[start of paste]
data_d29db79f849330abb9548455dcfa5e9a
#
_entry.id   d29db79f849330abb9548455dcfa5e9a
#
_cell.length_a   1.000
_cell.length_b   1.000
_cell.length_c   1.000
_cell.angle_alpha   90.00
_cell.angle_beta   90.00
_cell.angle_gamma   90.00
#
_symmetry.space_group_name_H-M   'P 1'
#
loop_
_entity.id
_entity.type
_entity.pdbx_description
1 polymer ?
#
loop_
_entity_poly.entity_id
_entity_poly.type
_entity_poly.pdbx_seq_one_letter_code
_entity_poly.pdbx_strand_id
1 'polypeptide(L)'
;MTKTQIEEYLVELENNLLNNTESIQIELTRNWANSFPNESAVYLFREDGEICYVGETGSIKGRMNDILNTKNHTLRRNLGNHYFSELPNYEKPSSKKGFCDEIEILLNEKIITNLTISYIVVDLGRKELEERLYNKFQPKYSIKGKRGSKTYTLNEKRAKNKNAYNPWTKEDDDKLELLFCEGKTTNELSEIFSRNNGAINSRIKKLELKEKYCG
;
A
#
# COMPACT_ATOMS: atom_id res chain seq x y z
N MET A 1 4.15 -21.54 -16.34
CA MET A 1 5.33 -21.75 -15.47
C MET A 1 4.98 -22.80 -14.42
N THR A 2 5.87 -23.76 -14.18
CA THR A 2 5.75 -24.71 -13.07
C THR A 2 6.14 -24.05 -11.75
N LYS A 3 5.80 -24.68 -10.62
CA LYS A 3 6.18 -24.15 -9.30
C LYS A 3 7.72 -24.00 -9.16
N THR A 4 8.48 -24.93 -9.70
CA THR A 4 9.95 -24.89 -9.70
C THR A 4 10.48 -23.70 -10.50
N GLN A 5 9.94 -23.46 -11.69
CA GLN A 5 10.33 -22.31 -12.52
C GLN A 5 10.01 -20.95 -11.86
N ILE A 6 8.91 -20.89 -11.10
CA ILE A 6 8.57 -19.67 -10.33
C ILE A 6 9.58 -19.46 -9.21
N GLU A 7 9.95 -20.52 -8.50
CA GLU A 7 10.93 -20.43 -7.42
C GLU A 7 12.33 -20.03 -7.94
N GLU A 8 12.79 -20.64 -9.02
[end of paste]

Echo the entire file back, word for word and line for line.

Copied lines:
data_d29db79f849330abb9548455dcfa5e9a
#
_entry.id   d29db79f849330abb9548455dcfa5e9a
#
_cell.length_a   1.000
_cell.length_b   1.000
_cell.length_c   1.000
_cell.angle_alpha   90.00
_cell.angle_beta   90.00
_cell.angle_gamma   90.00
#
_symmetry.space_group_name_H-M   'P 1'
#
loop_
_entity.id
_entity.type
_entity.pdbx_description
1 polymer ?
#
loop_
_entity_poly.entity_id
_entity_poly.type
_entity_poly.pdbx_seq_one_letter_code
_entity_poly.pdbx_strand_id
1 'polypeptide(L)'
;MTKTQIEEYLVELENNLLNNTESIQIELTRNWANSFPNESAVYLFREDGEICYVGETGSIKGRMNDILNTKNHTLRRNLGNHYFSELPNYEKPSSKKGFCDEIEILLNEKIITNLTISYIVVDLGRKELEERLYNKFQPKYSIKGKRGSKTYTLNEKRAKNKNAYNPWTKEDDDKLELLFCEGKTTNELSEIFSRNNGAINSRIKKLELKEKYCG
;
A
#
# COMPACT_ATOMS: atom_id res chain seq x y z
N MET A 1 4.15 -21.54 -16.34
CA MET A 1 5.33 -21.75 -15.47
C MET A 1 4.98 -22.80 -14.42
N THR A 2 5.87 -23.76 -14.18
CA THR A 2 5.75 -24.71 -13.07
C THR A 2 6.14 -24.05 -11.75
N LYS A 3 5.80 -24.68 -10.62
CA LYS A 3 6.18 -24.15 -9.30
C LYS A 3 7.72 -24.00 -9.16
N THR A 4 8.48 -24.93 -9.70
CA THR A 4 9.95 -24.89 -9.70
C THR A 4 10.48 -23.70 -10.50
N GLN A 5 9.94 -23.46 -11.69
CA GLN A 5 10.33 -22.31 -12.52
C GLN A 5 10.01 -20.95 -11.86
N ILE A 6 8.91 -20.89 -11.10
CA ILE A 6 8.57 -19.67 -10.33
C ILE A 6 9.58 -19.46 -9.21
N GLU A 7 9.95 -20.52 -8.50
CA GLU A 7 10.93 -20.43 -7.42
C GLU A 7 12.33 -20.03 -7.94
N GLU A 8 12.79 -20.64 -9.02